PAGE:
The plot is so simplistic that it isn’t even funny; four pals are stuck in a rut in adulthood -- Adam (John Cusack, Grosse Pointe Blank, 2012) has just been dumped, Lou (Rob Corddry, Law and Order, W) is a hopeless party animal, Craig (Craig Robinson, Zack and Miri Make a Porno) is a whipped husband, and Jacob (Clark Duke, Kick-Ass) does nothing but play video games in his basement. But they get a chance to brighten their future by changing their past after a night of heavy drinking in a ski-resort hot tub results in their waking up in 1986.
The film is definitely a blast from the past starting with the 80’s hit, Turn up the Radio, by Autograph during the opening credits of the film. As you can tell from the crazy photographs, this film is not there to test your intellect, but to actually let you laugh and forget the world for an hour and a half.
Actually, there really isn’t a real story. These guys are on one crazy trip to 1986’s Winterfest where they get to relive their glory days, do drugs, try to make some money betting on the future, and occasionally worry about getting back to the this decade.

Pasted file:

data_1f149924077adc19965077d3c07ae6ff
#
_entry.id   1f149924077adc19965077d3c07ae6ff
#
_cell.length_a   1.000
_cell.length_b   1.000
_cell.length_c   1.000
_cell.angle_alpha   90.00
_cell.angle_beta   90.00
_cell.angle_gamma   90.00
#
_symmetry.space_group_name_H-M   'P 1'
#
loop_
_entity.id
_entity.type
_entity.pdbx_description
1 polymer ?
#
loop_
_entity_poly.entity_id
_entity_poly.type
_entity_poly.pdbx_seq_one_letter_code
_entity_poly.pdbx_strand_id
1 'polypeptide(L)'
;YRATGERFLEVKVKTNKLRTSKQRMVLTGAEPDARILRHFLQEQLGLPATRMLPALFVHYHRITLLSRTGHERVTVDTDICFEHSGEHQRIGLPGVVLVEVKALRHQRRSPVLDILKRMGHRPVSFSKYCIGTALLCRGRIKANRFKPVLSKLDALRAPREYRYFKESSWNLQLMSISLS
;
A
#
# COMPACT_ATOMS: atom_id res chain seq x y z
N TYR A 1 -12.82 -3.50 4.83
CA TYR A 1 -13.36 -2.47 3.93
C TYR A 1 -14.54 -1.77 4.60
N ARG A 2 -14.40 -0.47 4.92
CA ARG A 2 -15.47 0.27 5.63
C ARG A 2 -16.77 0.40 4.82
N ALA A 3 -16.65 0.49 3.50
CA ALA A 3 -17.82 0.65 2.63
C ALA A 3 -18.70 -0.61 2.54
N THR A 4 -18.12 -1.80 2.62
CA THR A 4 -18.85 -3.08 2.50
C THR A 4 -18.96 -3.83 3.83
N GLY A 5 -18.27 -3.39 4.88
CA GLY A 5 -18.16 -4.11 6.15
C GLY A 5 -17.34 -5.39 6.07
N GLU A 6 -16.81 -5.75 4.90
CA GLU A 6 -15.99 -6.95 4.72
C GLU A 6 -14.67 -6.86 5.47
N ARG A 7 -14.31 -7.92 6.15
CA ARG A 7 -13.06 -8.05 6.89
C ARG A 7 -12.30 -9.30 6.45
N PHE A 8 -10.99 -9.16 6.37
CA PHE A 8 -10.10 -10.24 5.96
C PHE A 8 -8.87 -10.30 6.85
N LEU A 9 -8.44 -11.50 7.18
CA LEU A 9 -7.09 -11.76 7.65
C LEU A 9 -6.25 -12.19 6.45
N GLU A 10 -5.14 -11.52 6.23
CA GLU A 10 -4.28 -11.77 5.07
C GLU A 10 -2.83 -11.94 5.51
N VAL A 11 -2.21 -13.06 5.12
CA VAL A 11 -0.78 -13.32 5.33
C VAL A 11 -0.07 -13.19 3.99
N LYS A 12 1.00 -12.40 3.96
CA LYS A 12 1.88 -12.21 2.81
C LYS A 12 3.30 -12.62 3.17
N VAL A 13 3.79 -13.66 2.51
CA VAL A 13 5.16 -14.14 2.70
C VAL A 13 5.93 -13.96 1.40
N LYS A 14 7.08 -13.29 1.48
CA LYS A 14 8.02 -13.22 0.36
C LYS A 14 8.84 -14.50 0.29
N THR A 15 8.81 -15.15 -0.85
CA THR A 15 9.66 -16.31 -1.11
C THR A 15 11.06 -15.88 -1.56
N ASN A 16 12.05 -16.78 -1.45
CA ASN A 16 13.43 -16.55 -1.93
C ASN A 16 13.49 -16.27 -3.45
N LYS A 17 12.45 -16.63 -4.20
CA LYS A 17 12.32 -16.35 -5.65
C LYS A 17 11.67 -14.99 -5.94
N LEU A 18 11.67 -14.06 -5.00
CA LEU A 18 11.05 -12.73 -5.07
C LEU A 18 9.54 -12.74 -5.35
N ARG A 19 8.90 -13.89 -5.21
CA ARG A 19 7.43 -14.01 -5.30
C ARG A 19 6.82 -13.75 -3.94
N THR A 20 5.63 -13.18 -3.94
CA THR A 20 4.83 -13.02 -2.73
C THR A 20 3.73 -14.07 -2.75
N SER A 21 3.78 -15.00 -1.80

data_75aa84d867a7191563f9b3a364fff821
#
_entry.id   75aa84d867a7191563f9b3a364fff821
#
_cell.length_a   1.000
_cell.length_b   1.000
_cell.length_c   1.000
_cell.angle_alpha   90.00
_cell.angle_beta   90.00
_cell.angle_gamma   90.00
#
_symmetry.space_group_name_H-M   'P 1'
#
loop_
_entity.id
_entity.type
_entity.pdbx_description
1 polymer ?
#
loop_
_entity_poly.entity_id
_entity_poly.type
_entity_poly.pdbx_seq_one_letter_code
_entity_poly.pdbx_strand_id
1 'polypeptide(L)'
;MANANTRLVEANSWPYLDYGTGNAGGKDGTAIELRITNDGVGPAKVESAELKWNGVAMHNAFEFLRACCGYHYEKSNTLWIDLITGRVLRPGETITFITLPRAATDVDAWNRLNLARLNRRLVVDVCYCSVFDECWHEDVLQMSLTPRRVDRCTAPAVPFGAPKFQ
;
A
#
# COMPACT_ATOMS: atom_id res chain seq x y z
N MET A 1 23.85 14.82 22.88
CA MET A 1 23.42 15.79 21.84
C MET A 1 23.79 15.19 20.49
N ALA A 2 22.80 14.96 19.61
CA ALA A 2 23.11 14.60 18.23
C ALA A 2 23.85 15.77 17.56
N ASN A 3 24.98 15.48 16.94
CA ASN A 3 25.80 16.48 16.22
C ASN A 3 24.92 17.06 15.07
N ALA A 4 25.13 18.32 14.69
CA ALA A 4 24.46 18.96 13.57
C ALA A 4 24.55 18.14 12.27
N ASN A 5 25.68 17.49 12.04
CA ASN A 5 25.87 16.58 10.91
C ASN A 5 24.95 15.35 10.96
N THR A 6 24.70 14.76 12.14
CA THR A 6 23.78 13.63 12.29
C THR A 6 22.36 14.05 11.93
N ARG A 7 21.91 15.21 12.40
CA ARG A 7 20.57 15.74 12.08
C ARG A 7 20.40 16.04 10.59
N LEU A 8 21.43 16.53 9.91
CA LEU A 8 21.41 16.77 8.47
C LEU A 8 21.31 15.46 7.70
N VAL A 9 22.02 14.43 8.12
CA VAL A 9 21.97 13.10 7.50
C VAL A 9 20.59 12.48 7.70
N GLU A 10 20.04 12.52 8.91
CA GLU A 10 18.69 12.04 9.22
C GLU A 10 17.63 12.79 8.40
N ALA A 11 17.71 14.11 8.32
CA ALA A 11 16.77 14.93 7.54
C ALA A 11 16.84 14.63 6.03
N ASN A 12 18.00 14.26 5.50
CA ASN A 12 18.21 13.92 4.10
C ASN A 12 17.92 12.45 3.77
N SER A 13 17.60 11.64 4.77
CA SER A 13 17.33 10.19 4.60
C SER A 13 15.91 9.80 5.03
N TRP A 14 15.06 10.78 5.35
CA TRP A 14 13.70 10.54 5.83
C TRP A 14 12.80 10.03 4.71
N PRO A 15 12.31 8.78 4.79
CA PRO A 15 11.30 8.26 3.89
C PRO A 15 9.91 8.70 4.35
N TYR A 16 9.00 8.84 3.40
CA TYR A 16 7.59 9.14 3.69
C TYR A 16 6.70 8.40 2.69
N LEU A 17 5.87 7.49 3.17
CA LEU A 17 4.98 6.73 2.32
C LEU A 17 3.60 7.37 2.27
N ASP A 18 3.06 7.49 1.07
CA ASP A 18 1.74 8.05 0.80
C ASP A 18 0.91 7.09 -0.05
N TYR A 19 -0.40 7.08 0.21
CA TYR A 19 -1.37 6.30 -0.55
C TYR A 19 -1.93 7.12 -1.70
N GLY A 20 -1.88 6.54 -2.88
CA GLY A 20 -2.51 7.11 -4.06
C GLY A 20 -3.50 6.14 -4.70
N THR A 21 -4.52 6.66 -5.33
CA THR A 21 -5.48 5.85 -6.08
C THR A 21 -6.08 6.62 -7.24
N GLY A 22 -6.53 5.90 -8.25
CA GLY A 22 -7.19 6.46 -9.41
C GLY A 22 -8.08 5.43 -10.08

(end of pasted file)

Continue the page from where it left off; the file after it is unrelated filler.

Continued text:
The Director, Steve Pink, does a great job just like he did with Grosse Pointe Blank by giving us a taste of a decade long in our past. From the Gerry curl hair, to the loud pink shirts; this film makes you long for a time when life was much simpler.
The Blu-ray itself is presented in 1080p/AVC-encoded transfer that simply shines on your home theater. The blacks are picture perfect, and the colors really stand out.
The audio is presented in DTS-HD Master Audio 5.1 which really packs a great punch with the background soundtrack. The soundtrack includes such bands as Poison, Dead or Alive, and Mötley Crüe.
The only area the Blu-ray is lacking is its special features. There is the now-standard, digital copy and then a small subset of features on the disc itself -- some minor deleted scenes, and a slew up of small theatrical promotional spots, including Production: Acting Like Idiots, Chevy Chase: The Nicest Guy in Hollywood, Totally Radical Outfits: Dayna Pink, and Crispin Glover: One Armed Bellhop. The special features could have been so much better if they had such things as a “Music of Hot Tub Time Machine” featurette or even the obligatory 15-minute fluff marketing piece that is usually found on most Blu-ray’s in production.
If you are an 80’s child missing his decade and looking for a hilarious Saturday night at home, then Hot Tub Time Machine is the Blu-ray for you!
A for content; D for special features. Overall -- B